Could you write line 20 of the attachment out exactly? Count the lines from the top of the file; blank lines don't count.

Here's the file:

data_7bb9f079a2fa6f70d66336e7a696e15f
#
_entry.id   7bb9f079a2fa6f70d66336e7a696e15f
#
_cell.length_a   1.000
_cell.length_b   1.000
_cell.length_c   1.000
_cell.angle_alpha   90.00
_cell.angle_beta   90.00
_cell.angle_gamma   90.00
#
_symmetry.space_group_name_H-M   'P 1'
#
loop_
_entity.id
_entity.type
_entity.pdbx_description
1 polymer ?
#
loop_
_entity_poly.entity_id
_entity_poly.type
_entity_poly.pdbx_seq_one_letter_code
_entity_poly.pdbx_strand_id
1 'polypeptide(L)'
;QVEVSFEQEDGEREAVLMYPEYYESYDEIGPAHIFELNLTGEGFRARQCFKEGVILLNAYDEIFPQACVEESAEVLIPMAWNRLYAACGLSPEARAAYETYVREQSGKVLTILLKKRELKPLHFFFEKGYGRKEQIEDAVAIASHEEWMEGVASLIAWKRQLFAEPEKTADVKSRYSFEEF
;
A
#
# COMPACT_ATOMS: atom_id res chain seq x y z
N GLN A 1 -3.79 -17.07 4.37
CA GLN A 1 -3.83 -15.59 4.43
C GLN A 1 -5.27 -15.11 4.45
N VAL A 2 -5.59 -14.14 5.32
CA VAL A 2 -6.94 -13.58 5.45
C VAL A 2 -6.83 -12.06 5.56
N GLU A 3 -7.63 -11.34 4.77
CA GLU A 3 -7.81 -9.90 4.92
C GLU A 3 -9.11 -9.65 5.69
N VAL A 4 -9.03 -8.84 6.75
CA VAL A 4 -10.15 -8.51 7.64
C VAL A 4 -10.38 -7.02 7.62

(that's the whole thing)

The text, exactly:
loop_